Item 20 as passed, and my comments
Here's what the Berkeley City Council actually passed on May 11, from the City web page. The vote was 8:0, with one absentee.
On my suggestion they added the reference to development other than hotels, although they used the words "large commercial development" which became "unrelated larger commercial development" in the written version.
The intent of the additional words is to avoid an unintended consequence: If the plan singles out hotels but does not restrict other forms of development, there seems to be a strong likelihood that economic necessity will force the proliferation of restaurants and commercial retail, causing much greater impact on open space, habitat, traffic, and parking while generating less usable public revenue. From my point of few a modest hotel development is far more desirable than turning the marina into another Pier 39, but at least both possibilities are now off the table. Both will be re-examined if economic reality is allowed to enter the debate.
But the question remains: why is the Council unanimously opposed to any hotel proposal, while most of the planning staff and commissioners involved in the planning process appear to be willing to consider, if not actively support, this option?
The source of this large discrepancy seems to be one of visualization. The Sierra Club and the Council, from their language, seem to imagine another hotel complex on the scale of the Marina Radisson occupying a large tract of open space. In fact, the development proposal was only going to be about one quarter the size of the existing Radisson, and would be sited on an under- utilized parking lot.
But by pre-empting the planning process just before reaching the first milestone, the Council was never able to see the graphical representation of these development options, and has made a decision based on abstract concepts that might not apply to the details of this particular plan.
Furthermore, there are several low-impact architectural solutions that are not easily visualized unless put down on paper. New structures could be on pilings over the rip-rap and Bay, similar to Skates or most of His Lordships. Or they could be partially subterranean, or they could float. All of these architectural approaches involve virtually no loss of existing open space, and could incorporate valuable elements of public access and waterfront views. But we will never be able to explore them due to the preemptive direction from the Council.
Most disturbing is the comment from Councilmember Diane Woolley to the effect that "This planning process began with the question of how to raise money for the marina and that is a flawed process from the beginning." (as quoted in the Berkeley Voice, May 13 1999).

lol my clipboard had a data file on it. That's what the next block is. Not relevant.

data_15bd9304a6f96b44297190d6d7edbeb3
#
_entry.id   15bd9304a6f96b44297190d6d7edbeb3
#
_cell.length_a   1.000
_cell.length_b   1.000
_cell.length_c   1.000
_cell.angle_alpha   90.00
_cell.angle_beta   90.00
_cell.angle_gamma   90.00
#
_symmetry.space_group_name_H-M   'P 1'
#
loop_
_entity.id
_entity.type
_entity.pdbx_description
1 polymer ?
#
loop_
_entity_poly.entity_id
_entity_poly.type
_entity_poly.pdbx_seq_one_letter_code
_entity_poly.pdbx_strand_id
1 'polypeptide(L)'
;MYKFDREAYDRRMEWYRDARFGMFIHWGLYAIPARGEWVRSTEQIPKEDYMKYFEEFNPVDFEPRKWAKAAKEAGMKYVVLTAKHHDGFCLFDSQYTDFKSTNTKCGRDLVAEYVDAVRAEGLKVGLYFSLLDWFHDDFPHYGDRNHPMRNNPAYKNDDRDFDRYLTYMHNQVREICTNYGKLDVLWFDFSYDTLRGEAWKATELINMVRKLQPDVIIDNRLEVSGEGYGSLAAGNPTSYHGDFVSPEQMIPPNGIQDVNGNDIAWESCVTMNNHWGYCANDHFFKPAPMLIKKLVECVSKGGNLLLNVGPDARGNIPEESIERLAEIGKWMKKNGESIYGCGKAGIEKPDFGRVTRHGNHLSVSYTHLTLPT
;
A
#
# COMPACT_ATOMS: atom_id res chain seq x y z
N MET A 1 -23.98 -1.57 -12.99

Actually, it was public sentiment at the workshops that led to the strong economic component of the Marina Plan. Participants repeatedly asked the consultants and the planning staff to provide projected costs, revenue, and financial impact data for various options. They did not want to repeat the wasted efforts of previous planning projects, in which these factors were not given priority. The workshop participants genuinely believed that their work would be taken seriously, and wanted to make sure that it was grounded in reality. Indeed, any plan that does not consider how to "raise money" must be considered "flawed from the beginning," in the context of a marina operating at a substantial deficit.
The council's best answer to the question of how to keep the marina afloat financially appears to be that the marina should "get grants." But this is problematic for several reasons, the most important being that grant revenue is not sustainable. Grants generally require matching funds, have a limited term, and result in new facilities or programs that increase the ongoing maintenance and administrative burden long after the grant has expired. Experienced grant-writers advise that "money is attracted to money." That is, an entity with the discretionary cash to pursue interesting projects has a good chance of getting grants that help with these projects. But finding grant money to keep a losing operation in the black is an unlikely prospect.
And grant money is not really new money. We can be parochial about our problems and say, "if grant money has to be spent somewhere, why not here?" Or we can think for the larger community, beyond Berkeley, and say, "If we have the capability to create new money here on the waterfront, isn't the greater public better served if the grant money is spent elsewhere?"
That's why I'm lukewarm at best to grant funding. We should pursue it where it seems to be a good fit for the programs that we would like to run, but it is not realistic to see grant funding as the primary answer to the marina's financial difficulties.
Where do we go from here? The ball is clearly on the Council's side of the court with respect to marina funding. The Marina Plan will certainly be a useful document, especially in terms of "place holders" that provide planning-level endorsements of public-serving improvements and amenities, even if these can only be implemented when and if private or public money appears for them. The adoption of a Marina Plan will also break the construction moratorium that has made minor structural improvements and remodeling very cumbersome for marina organizations and businesses.
But the central issue of economic viability has been set aside.